Welcome to this week's Biotech Stock Mailbag. Before I kick off, a few housekeeping items to note:
I launched a new blog on TheStreet this week. It's called Adam's Biotech Beat. I know, not the most original name but straightforward. I'll have more to say about the blog later, but please bookmark the page and check it often. You'll see me posting a lot of intraday news and analysis, plus it's a great way to keep track of all my tweets.
The J.P. Morgan Healthcare Conference starts Monday in San Francisco. I'm flying out there Sunday and will be providing live coverage from the presentations and breakout rooms.
Chelsea Therapeutics (CHTP) and its hypotension drug Northera will be the star of an FDA advisory panel on Tuesday. I have invited healthcare investor and TheStreet contributing writer Aafia Chaudhry to live-blog the Chelsea panel, so please tune into that.
Alright, let's get to your questions.
Marie B. writes:
I was just starting to follow your predictions when I did some research into your background and found that you really know nothing about Bio-techs and it appears that the majority of your picks most likely mimic your holdings because you provide no logical reasoning for your predictions.
Can you provide some basics about cellular development and explain the differences between pluripotent and totipotent cells. I am a doctoral student and have always felt that if I am going to give my opinion, I must have more than a BS (bull-shit) degree in Political Science, so would you mind sharing what you know about the differences in the above-mentioned cells and about molecular biology. I would like to be able to say that the individual which provides information on some of my holdings knows what he is talking about because you have yet to provide substantiating data to back-up your opinions.
Thank you, Marie, and happy new year!
No worries, we can disagree. Do you mind if I don't waste space here answering your question about the difference between pluripotent and totipotent cells? I think we can all use the Google to find the answer.
On Neostem, the main stock value driver is AMR-001, an autologous stem cell therapy derived from a patient's bone marrow. Neostem believes these stem cells have healing properties, so when they're injected back into a patient who has suffered a heart attack, for example, AMR-011 will restore blood flow, rebuild the damaged cardiac muscle and improve function.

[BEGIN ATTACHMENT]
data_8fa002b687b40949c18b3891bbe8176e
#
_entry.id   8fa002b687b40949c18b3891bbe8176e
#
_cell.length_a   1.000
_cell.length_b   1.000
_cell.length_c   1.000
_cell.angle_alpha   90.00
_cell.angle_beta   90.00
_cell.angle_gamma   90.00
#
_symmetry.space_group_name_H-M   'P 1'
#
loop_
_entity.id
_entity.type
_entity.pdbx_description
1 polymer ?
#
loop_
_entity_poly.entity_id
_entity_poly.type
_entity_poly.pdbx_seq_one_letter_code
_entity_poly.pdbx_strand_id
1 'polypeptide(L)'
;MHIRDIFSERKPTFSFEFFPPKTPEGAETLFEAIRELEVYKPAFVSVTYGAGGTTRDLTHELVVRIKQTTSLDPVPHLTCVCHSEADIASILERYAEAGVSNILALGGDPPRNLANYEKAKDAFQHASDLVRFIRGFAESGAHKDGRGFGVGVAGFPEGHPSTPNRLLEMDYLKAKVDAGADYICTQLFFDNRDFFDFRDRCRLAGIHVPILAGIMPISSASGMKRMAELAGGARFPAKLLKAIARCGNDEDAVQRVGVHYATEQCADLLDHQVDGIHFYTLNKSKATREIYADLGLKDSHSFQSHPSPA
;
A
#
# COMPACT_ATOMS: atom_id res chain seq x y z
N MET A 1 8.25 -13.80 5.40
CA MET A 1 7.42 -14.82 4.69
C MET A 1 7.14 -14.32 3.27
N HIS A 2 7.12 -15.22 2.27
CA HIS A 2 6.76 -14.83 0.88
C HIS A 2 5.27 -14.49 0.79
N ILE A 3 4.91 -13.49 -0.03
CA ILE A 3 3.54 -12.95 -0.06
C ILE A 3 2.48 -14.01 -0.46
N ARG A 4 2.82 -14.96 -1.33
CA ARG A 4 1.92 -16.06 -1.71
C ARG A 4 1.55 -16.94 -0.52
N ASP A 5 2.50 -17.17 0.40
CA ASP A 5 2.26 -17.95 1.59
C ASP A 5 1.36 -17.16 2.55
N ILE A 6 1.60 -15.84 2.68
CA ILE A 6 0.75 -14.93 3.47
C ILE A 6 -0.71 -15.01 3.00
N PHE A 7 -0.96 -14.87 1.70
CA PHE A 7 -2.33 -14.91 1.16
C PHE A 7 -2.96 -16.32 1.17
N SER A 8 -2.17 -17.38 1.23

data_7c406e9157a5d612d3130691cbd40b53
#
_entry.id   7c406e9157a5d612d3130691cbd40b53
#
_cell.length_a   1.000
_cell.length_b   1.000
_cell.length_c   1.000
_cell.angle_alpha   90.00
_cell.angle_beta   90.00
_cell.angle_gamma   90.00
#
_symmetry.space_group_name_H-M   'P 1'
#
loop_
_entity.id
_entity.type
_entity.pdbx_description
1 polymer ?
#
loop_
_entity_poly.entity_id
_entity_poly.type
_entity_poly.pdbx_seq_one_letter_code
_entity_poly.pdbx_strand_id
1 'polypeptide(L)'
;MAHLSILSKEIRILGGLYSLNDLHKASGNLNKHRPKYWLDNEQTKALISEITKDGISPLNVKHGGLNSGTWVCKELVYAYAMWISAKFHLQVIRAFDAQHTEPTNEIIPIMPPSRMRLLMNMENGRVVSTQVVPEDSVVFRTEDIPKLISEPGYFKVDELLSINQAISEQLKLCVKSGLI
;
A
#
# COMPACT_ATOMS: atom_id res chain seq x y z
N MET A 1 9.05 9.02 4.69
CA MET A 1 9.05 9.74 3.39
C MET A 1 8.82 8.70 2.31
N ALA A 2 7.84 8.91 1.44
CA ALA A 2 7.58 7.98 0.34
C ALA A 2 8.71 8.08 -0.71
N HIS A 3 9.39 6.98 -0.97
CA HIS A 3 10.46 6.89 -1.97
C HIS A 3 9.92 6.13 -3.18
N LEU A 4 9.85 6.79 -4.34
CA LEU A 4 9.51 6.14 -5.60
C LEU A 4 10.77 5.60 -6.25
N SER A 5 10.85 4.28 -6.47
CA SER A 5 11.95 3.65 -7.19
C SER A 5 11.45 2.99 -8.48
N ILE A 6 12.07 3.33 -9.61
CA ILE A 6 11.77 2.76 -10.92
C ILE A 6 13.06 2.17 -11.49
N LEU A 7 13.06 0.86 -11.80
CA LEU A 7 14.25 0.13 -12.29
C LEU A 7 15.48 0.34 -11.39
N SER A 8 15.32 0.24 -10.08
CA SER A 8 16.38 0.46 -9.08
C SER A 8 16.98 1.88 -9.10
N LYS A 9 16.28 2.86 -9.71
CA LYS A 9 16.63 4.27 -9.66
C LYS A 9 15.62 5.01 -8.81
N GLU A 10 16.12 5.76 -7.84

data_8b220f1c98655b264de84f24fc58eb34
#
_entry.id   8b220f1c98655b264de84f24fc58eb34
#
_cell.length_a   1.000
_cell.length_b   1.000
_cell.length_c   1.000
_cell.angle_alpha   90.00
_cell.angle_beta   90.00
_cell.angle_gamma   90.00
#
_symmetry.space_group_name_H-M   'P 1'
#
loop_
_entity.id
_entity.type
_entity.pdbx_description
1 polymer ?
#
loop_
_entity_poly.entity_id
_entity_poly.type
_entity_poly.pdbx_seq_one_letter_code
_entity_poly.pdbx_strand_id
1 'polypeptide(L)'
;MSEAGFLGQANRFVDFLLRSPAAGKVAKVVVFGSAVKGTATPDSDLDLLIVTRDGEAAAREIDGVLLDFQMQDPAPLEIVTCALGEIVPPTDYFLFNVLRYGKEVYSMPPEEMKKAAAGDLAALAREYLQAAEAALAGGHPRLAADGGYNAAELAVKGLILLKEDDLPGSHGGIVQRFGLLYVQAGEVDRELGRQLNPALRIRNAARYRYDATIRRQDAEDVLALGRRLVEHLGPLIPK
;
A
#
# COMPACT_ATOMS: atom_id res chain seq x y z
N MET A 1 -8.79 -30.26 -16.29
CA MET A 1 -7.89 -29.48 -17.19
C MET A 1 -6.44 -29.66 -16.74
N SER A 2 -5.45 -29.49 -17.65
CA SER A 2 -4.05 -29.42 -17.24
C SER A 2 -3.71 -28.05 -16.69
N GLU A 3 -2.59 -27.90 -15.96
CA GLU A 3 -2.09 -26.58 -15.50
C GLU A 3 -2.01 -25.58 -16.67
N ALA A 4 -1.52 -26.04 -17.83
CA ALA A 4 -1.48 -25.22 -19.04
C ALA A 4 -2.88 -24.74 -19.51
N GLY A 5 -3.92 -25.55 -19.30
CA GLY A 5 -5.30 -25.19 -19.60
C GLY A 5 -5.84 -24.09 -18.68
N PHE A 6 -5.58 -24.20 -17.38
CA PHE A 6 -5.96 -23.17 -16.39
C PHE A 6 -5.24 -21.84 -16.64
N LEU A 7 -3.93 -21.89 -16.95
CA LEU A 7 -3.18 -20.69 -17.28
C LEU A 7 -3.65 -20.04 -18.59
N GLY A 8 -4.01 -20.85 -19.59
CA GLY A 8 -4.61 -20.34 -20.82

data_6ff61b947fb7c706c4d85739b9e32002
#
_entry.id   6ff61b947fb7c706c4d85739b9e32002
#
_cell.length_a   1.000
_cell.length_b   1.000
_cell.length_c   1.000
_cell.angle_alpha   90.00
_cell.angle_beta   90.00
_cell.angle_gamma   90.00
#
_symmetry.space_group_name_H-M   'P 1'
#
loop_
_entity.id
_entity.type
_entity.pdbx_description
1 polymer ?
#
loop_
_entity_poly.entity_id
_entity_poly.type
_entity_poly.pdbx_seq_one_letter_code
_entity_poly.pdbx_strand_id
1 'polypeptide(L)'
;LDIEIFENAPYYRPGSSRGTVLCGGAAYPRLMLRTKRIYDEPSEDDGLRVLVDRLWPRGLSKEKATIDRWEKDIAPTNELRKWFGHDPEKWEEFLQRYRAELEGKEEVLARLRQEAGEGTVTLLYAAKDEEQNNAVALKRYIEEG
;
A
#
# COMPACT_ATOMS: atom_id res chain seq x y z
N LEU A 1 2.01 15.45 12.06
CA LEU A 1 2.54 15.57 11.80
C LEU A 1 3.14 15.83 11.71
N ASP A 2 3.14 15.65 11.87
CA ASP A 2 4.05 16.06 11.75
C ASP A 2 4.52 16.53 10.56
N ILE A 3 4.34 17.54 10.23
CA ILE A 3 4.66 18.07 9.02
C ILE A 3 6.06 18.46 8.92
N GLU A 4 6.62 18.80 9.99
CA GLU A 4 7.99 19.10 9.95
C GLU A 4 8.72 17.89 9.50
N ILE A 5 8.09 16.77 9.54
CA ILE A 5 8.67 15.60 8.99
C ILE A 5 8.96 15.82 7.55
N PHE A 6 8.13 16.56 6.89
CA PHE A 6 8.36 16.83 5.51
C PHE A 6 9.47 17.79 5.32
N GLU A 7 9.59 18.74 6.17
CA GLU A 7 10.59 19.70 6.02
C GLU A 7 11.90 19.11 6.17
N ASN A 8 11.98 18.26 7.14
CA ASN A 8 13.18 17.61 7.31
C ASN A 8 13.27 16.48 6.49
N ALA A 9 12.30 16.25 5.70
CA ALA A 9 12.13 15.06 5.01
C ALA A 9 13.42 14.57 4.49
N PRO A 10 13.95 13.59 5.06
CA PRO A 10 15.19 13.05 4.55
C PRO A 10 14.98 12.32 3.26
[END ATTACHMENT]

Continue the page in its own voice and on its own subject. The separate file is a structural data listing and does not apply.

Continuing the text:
Autologous means the stem cells are harvested from, and re-injected into, the same individual, meaning AMR-001 must be manufactured specifically for each patient. This is not an off-the-shelf drug.
Neostem recently wrapped up enrollment in a double-blind, placebo controlled phase II study of AMR-001 in 160 patients following a heart attack. The primary endpoint of the study is to determine if AMR-001 improves blood flow through the heart, measured via a non-invasive imaging scan done after six months. Secondarily, the study will look at AMR-001's effect on other measures of cardiac function and post-treatment reductions in major adverse cardiac events (MACE) at 6, 12, 18, 24 and 36 months.
The first results from the AMR-001 "PreSERVE" study are expected in the third quarter, according to Neostem. The study was supposed to have completed and reported data before the end of 2013, but slow patient enrollment caused a significant delay.
Why is Neostem having trouble completing the AMR-001 phase II study? Perhaps because lots of trials injecting heart attack and heart disease patients with stem cells have already been conducted, producing mediocre results.
This past spring, Swiss researchers who injected bone marrow-derived stem cells into heart attack patients found no improvement in heart function.
Last April, the American Journal of Cardiology reported on a meta-analysis of 10 clinical trials involving stem-cell therapy in heart disease patients, which found improvements in some measures of heart function but no meaningful, positive impact on patients' lives.
"Stem cell therapy is generating considerable excitement as a potential treatment modality, however, it is still very early in the game," said senior author Dr. Jagmeet Singh, director of the Cardiac Resynchronization Therapy Program at Massachusetts General Hospital in Boston, quoted by Medscape."Although the administration of stem cells in its current form has been demonstrated to be a safe procedure, the results are still quite lukewarm."
I find little reason to believe Neostem's AMR-001 phase II study will produce significantly better results.
In my experience, companies conducting phase II studies of stem-cell cardiovascular therapies tend to accentuate the positive when reporting results, even when actual results leave much to be desired. The fuzzy endpoints and short follow-up periods in these studies help produce data susceptible to overly optimistic interpretation. That's certainly what happened in July 2012 when Osiris Therapeutics (OSIR) white-washed all the negative from its Prochymal study in heart attack patients.